Notes on the C Preprocessor: Token Pasting

2 minute read

A feature of the preprocessor little known outside of hardcore C programmers is token pasting (also called concatenation). As the name suggests, token pasting lets the programmer take any two tokens in the source code and turn them into a brand new token. Developers can and do use token pasting in all sorts of clever ways.  The manual for the preprocessor provides an example of using token pasting to generate code from boilerplate:

1: #define COMMAND(NAME) { #NAME, NAME ## _command }
2: struct command commands[] =
3: {
4:  COMMAND (quit),  // expands to { "quit", quit_command }
5:  COMMAND (help),  // expands to { "help", help_command }
6:  …
7: };

The COMMAND macro uses the token paste operator ## to construct identifiers with the _command suffix, helping to eliminate repetitive code. This pattern is used to generate all sorts of things, even entire function definitions.

Token pasting can be a serious pain for program analyses, code browsers, and really any tool that depends on the syntax tree of a program, because it alters the stream of tokens that the parser sees. A tool can opt to resolve token pasting first, but this requires evaluating at least some macros, resulting in code that might be dramatically different from the source code the developer is writing. Even worse, the resulting tokens can depend on configuration options when used with #ifdefs. Let’s look at a few examples, and see why this is so hard.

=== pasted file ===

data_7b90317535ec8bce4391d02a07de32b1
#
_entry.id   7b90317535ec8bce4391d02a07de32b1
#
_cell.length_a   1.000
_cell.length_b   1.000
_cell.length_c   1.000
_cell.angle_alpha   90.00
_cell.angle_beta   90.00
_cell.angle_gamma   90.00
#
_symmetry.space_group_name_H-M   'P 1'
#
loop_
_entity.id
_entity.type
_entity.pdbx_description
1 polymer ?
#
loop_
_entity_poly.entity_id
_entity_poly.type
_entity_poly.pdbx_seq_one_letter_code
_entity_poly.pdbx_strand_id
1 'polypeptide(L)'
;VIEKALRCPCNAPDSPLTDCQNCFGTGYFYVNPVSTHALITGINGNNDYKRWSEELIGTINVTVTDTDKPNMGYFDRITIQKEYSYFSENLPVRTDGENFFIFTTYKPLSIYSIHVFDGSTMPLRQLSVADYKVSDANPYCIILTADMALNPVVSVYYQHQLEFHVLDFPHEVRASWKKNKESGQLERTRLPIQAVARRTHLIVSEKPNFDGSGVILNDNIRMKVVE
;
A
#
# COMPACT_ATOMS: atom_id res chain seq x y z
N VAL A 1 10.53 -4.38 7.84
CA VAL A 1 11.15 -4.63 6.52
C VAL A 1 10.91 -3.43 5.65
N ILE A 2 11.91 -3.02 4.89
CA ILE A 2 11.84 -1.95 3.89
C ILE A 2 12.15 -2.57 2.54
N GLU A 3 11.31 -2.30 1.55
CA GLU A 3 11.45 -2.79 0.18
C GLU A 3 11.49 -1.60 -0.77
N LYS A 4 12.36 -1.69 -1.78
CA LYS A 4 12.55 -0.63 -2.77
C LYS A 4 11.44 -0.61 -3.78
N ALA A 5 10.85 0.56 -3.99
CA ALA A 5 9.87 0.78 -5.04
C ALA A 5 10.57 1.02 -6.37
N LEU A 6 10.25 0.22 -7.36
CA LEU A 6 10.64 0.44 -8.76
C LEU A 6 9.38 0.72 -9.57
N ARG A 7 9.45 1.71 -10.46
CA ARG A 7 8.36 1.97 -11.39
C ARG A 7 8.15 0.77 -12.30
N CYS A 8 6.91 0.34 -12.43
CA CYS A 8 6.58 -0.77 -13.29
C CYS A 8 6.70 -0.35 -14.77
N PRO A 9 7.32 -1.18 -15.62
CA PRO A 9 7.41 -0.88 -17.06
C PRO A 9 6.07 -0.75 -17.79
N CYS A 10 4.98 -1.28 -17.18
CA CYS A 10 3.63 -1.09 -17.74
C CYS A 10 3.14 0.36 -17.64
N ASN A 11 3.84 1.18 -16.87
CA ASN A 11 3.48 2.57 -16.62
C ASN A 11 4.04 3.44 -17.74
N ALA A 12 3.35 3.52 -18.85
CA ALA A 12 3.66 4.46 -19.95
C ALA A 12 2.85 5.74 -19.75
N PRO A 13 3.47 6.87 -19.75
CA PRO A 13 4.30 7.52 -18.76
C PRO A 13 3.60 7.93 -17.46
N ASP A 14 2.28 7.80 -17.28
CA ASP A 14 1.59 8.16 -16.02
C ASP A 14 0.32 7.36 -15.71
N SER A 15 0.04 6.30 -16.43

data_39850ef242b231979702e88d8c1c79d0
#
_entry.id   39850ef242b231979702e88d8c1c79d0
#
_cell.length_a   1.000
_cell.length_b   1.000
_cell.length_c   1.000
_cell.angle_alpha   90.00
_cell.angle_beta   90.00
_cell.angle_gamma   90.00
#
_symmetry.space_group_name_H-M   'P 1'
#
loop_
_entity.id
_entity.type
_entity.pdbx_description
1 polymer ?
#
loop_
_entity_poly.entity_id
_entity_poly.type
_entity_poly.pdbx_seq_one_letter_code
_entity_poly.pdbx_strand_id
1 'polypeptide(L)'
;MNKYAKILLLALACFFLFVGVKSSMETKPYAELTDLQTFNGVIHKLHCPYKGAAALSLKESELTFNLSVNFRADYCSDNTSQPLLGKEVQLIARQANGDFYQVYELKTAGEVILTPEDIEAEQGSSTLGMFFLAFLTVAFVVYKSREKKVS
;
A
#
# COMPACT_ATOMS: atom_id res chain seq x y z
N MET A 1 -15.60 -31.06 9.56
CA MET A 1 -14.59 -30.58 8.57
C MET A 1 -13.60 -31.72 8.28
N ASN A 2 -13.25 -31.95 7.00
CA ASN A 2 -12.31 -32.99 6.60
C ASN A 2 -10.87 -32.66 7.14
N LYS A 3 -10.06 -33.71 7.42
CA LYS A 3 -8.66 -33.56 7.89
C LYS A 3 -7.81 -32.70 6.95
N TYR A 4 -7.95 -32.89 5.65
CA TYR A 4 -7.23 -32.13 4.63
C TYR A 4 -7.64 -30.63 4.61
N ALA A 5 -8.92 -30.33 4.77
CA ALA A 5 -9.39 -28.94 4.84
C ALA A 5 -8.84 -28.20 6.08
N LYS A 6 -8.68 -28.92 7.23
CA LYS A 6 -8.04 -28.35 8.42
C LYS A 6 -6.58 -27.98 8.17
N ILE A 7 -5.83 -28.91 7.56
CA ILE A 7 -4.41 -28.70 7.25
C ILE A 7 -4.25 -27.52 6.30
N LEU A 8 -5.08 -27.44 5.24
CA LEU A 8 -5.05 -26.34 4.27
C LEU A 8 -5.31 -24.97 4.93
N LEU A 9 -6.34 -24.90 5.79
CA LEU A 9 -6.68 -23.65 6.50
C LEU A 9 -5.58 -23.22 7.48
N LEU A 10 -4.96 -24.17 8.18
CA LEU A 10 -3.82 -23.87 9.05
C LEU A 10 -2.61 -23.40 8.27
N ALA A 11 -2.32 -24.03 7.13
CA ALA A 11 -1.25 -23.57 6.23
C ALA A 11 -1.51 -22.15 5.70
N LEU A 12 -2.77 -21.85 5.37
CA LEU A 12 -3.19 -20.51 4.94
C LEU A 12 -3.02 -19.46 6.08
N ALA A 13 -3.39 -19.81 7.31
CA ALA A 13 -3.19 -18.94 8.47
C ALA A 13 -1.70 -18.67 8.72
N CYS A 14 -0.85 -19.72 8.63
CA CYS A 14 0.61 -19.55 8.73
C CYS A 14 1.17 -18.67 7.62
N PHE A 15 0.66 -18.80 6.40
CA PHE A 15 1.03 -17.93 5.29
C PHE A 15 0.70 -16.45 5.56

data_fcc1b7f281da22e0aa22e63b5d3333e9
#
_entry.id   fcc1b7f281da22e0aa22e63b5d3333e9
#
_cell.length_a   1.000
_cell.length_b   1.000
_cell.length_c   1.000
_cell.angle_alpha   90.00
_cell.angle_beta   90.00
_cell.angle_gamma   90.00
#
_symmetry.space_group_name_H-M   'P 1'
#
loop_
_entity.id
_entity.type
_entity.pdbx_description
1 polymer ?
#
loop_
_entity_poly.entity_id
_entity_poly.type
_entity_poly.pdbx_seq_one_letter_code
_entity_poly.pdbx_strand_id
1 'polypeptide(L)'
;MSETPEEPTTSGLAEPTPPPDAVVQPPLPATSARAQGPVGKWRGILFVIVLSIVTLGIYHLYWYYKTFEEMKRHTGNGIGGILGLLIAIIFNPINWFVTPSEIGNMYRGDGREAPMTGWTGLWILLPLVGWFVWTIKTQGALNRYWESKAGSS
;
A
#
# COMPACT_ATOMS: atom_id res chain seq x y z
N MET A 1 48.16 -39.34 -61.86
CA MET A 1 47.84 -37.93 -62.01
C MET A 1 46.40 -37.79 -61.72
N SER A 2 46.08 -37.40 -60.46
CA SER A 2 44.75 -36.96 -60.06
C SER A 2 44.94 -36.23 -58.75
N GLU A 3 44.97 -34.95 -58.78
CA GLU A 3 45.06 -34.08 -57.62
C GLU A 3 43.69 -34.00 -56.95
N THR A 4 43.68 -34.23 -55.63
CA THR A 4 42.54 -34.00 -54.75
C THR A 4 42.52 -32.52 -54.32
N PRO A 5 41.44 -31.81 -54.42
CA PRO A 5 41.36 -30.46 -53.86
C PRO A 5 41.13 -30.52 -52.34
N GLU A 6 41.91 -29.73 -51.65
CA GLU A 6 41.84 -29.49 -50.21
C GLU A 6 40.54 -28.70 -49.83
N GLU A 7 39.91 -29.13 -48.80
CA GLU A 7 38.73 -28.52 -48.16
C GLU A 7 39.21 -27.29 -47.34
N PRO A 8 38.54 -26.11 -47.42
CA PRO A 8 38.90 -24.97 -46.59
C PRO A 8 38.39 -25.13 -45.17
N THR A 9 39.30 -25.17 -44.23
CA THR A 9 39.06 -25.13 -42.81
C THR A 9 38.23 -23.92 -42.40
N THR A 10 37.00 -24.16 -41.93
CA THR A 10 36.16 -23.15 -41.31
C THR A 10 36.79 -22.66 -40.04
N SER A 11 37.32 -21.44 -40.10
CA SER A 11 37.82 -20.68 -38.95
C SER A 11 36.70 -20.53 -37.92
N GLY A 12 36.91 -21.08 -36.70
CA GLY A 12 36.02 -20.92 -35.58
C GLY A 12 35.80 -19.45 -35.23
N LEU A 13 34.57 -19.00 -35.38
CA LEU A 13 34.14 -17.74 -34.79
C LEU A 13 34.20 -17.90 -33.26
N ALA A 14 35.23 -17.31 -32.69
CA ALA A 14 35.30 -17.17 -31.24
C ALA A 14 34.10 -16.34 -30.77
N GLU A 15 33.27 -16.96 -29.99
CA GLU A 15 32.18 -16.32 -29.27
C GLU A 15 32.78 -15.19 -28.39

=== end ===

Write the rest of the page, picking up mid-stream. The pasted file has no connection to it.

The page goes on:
Developers have found very creative uses for token pasting. This [example]((, from a past version of the Linux kernel source, includes a header file whose name depends on the version of GCC being used to compile the source code:

1: #define __gcc_header(x) #x
2: #define _gcc_header(x) __gcc_header(linux/compiler-gcc##x.h)
3: #define gcc_header(x) _gcc_header(x)
4: #include gcc_header(__GNUC__)

Line 4 is the actual include, which calls a macro to generate a file name from __GNUC__, a built-in macro that returns the hard-coded version number of the compiler. Line 3 defines the header file generation macros, using an extra macro definition with a single preceding underscore (line 2). The extra macro definition is necessary to invoke token pasting on the value of the parameter x (rather than the symbol x itself). The macro on line 1 then stringifies (with operator #) the resulting header file name, turning C tokens into a C string, yet another feature of the preprocessor.

If this example wasn’t confusing enough, token pasting can even muck with types, since any C token can be constructed by pasting, including type names. The following [example]((, also from the Linux kernel, constructs different type names depending on whether we want to build for a 32-bit or 64-bit architecture.

1: #define uintBPL_t uint(BITS_PER_LONG)
2: #define uint(x) xuint(x)
3: #define xuint(x) __le ## x
4: uintBPL_t *p = ... ;

BITS_PER_LONG is either 64 or 32 depending on another configuration option. Trying to reason about this piece of code is tricky, particularly for an automated tool that, for instance, looks for bugs or does refactoring.